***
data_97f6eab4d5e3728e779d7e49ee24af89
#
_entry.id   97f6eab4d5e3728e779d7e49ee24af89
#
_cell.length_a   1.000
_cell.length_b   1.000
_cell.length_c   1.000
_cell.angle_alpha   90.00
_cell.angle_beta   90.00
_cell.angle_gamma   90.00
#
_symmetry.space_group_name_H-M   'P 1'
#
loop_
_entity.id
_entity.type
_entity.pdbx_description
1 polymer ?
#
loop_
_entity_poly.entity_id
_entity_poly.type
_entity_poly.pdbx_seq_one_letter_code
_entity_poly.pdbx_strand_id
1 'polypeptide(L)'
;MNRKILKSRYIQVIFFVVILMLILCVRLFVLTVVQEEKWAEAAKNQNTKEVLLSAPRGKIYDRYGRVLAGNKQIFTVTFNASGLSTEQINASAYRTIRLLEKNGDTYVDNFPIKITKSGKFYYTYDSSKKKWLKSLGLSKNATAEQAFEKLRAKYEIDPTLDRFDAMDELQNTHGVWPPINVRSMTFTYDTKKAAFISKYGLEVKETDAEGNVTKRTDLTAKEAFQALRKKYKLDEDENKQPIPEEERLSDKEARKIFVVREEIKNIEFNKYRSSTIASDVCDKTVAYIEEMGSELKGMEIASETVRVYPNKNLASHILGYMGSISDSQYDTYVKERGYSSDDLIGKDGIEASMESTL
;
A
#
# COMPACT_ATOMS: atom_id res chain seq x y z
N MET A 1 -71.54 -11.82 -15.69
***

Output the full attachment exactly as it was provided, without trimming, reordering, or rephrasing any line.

data_97f6eab4d5e3728e779d7e49ee24af89
#
_entry.id   97f6eab4d5e3728e779d7e49ee24af89
#
_cell.length_a   1.000
_cell.length_b   1.000
_cell.length_c   1.000
_cell.angle_alpha   90.00
_cell.angle_beta   90.00
_cell.angle_gamma   90.00
#
_symmetry.space_group_name_H-M   'P 1'
#
loop_
_entity.id
_entity.type
_entity.pdbx_description
1 polymer ?
#
loop_
_entity_poly.entity_id
_entity_poly.type
_entity_poly.pdbx_seq_one_letter_code
_entity_poly.pdbx_strand_id
1 'polypeptide(L)'
;MNRKILKSRYIQVIFFVVILMLILCVRLFVLTVVQEEKWAEAAKNQNTKEVLLSAPRGKIYDRYGRVLAGNKQIFTVTFNASGLSTEQINASAYRTIRLLEKNGDTYVDNFPIKITKSGKFYYTYDSSKKKWLKSLGLSKNATAEQAFEKLRAKYEIDPTLDRFDAMDELQNTHGVWPPINVRSMTFTYDTKKAAFISKYGLEVKETDAEGNVTKRTDLTAKEAFQALRKKYKLDEDENKQPIPEEERLSDKEARKIFVVREEIKNIEFNKYRSSTIASDVCDKTVAYIEEMGSELKGMEIASETVRVYPNKNLASHILGYMGSISDSQYDTYVKERGYSSDDLIGKDGIEASMESTL
;
A
#
# COMPACT_ATOMS: atom_id res chain seq x y z
N MET A 1 -71.54 -11.82 -15.69